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The Postal Service Debt Ceiling

By

Patrick R. Donahoe

U.S. Postmaster General Patrick R. Donahoe

U.S. Postal Service
Updated August 13, 2011

The federal government has a debt ceiling, a statutory limit on the amount of money it can borrow. But so does the U.S. Postal Service, which is approaching insolvency and considered seeking an increase in its debt ceiling to pay the bills in 2011.

Also See: Postal Service Losses by Year

The Postal Service, a semi-independent government agency, has a debt ceiling of $15 billion. It is limited to annual net increases in debt of $3 billion until it reaches its debt ceiling, according to the terms of a line of credit the agency took out from the U.S. Department of the Treasury in the early 1990s.

The agency was expected to hit its debt ceiling by the end of the 2011 fiscal year, in September, after borrowing money to cover several prior years of multibillion-dollar losses.

Postal Service Debt Ceiling Measures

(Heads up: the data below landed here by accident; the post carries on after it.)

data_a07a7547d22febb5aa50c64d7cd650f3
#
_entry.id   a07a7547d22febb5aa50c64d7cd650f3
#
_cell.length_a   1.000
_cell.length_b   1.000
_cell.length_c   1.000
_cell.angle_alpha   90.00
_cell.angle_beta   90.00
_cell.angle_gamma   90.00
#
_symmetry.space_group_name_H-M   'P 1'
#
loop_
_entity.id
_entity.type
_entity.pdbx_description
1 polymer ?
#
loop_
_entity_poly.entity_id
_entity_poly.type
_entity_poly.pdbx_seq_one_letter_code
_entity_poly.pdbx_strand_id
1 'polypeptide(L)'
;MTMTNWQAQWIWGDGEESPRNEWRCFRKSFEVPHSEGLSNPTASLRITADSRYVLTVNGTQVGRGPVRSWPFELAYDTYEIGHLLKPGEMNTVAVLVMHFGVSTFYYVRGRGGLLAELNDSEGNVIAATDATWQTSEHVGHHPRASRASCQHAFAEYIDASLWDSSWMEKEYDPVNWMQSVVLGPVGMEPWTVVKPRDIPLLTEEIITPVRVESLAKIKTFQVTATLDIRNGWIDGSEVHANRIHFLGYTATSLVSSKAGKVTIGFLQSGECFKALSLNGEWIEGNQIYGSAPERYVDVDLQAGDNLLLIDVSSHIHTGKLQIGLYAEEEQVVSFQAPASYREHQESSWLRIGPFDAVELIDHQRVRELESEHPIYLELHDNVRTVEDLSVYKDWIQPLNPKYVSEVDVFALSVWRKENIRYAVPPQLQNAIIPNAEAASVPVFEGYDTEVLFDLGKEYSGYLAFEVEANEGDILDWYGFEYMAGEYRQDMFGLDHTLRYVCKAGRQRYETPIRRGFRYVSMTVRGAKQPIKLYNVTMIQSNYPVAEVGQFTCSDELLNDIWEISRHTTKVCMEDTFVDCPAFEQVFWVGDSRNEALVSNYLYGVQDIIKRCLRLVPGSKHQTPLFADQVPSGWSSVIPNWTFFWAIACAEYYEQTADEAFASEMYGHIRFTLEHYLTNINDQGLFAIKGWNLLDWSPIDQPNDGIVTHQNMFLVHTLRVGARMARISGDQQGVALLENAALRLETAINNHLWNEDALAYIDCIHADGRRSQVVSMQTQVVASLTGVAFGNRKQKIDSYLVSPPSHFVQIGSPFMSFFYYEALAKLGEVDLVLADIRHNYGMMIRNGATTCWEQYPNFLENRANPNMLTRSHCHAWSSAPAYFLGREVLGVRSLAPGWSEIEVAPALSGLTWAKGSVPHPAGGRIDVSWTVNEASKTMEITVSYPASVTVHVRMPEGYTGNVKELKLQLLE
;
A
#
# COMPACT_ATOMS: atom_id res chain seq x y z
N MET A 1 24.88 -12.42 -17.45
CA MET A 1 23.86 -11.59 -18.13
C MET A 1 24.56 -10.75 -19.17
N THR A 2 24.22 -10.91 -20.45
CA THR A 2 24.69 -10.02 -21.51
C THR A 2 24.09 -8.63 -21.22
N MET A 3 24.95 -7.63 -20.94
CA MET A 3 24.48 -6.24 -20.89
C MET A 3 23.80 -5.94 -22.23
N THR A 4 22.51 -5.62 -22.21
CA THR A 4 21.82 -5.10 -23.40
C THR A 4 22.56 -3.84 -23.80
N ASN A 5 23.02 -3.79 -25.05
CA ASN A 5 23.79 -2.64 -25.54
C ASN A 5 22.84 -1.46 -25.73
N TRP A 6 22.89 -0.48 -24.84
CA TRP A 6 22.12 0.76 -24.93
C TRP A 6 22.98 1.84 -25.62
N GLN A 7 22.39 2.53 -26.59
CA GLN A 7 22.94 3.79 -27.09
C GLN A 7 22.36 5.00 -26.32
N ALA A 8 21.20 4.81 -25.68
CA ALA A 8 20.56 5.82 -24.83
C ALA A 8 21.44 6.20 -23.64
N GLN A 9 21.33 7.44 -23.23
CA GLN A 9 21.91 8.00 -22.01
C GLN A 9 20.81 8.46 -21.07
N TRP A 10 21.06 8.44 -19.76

The Postal Service considered seeking an increase of its debt ceiling despite making an estimated $9 billion in cost cuts, including the suspension of bonuses for top managers and executives in summer 2011, as a result of its "dire financial situation."

The Postal Service lost $8.5 billion in fiscal year 2010 and expected a deficit of at least $8 billion more in 2011.

See also: Highest Paying Postal Jobs

Facing financial failure, the U.S. Postal Service also released a list of more than 3,700 facilities, including local post offices and retail locations, being considered for closure. It also vowed to eliminate wasteful spending on travel, and was considering the end of Saturday mail and cutting delivery to just three days a week.

"One of the things we'd have to look at is talking to people about looking at getting some breathing room with our debt limit since we've hit our limit of $15 billion,"Postmaster General Patrick Donahoe said in summer 2011.

About the Postal Service Debt Ceiling

The Postal Service's debt can be repaid at any time at a price determined by the secretary of the Treasury, based on prevailing interest rates in the Treasury security market at the time of repayment.

See also: Find Postal Service Jobs Without Being Scammed

The Postal Service has two lines of credit that run through May of 2012. One is a short-term credit line that enables it to draw up to $3.4 billion with two days prior notice.

The second line of credit, which only allows for borrowings on an overnight basis, allows the Postal Service to borrow up to $600 million on the same business day that funds are requested, according to the agency.

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